Apprenticeship Bill Passes House
Mike Seals - April 14, 2021 11:05 pm
OKLAHOMA CITY – A bill that extends high school apprenticeship programs to include sophomores that are at least 16 years old passed unanimously in the House of Representatives on Tuesday.
Senate Bill 619 by Rep. Kevin West, R-Moore, and Sen. David Bullard, R-Durant, passed with a vote of 94-0. The bill was amended in the House, so it now moves back to the Senate for final passage.
“This bill is near and dear to my heart, as I work in the trades and see the need for such early training of our future workforce,” West said. “This opens the door to our students to the possibilities of great career opportunities in the trades. It will help us develop a stronger and more skilled workforce to attract greater business development and more jobs into the Oklahoma economy.”
Bullard said, “For too long now, we have not acted on closed doors to apprenticeships and mentorships for our students, which open up gateways to good jobs. With the passage of Senate Bill 619, we are well on our way to open new frontiers in vocational fields. This is step one in a bigger need to engage Oklahoma students in real world opportunities. I am very proud to run this bill and many others in this same thread of need.”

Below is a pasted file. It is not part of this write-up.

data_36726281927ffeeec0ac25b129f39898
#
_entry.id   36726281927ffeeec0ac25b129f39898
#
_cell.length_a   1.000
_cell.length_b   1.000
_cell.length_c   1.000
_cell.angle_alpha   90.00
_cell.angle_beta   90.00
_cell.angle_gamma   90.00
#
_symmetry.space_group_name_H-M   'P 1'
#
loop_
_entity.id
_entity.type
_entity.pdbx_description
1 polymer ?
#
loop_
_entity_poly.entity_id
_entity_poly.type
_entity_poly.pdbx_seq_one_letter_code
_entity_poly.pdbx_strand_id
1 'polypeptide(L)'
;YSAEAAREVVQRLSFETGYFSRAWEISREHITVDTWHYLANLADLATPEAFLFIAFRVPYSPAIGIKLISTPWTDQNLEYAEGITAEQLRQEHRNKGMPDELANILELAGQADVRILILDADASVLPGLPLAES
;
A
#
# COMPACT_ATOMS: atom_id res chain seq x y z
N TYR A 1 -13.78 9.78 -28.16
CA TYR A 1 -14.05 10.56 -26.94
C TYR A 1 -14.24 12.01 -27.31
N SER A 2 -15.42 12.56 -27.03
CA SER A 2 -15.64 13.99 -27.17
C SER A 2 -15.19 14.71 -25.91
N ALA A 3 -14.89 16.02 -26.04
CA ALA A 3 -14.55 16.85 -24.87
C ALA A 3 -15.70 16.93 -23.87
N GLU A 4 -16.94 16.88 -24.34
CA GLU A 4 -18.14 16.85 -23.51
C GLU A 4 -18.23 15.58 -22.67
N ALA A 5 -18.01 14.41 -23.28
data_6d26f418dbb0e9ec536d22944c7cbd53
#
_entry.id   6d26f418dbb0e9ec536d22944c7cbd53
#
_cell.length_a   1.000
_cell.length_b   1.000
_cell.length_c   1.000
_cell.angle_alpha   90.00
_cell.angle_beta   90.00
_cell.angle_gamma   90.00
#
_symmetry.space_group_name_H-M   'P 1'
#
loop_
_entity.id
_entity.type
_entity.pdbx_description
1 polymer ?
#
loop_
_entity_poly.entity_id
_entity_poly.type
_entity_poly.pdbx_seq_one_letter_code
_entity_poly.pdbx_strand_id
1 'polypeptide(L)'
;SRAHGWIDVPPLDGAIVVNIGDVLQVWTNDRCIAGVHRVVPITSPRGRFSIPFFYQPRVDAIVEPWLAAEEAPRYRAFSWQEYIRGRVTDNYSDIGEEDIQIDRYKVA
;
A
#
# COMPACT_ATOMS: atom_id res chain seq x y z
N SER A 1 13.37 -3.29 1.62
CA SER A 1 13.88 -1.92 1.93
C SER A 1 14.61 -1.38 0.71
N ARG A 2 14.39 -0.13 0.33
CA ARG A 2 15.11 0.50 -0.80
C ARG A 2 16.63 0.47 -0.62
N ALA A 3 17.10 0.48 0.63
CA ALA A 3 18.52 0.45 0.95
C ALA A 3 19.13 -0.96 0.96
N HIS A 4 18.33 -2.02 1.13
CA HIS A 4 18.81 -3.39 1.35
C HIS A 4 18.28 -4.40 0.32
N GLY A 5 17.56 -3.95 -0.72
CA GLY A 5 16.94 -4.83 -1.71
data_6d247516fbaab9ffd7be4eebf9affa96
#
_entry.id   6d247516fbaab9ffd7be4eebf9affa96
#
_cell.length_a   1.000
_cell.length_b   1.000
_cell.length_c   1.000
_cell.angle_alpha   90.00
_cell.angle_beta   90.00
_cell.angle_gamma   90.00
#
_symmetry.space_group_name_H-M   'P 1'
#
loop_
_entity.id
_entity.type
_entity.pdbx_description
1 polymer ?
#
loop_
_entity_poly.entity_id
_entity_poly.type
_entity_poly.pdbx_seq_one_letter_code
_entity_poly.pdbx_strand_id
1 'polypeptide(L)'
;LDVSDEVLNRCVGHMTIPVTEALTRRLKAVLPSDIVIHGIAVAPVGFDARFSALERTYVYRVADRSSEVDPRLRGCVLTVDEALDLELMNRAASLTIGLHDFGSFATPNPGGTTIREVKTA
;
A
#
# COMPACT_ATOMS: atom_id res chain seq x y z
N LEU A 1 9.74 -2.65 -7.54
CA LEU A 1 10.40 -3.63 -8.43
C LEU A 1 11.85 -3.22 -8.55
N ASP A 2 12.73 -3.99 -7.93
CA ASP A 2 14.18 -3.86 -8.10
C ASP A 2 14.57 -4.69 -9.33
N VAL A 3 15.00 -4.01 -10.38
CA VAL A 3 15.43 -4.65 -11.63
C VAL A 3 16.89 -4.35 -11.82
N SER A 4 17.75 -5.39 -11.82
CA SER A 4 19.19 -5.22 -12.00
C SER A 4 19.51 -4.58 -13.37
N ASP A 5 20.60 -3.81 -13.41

SB 619 allows high school sophomores who are at least 16 years old to enter into apprenticeships, internships and mentorships offered by their school. Previously only juniors and seniors could do so. The measure also allows school districts to obtain liability insurance to protect students who participate in these programs. Schools are prohibited from directly or indirectly charging a student or the student’s parent for the cost of the insurance. The State Board of Education now can develop rules for determining whether apprenticeships can be used as credit toward graduation requirements.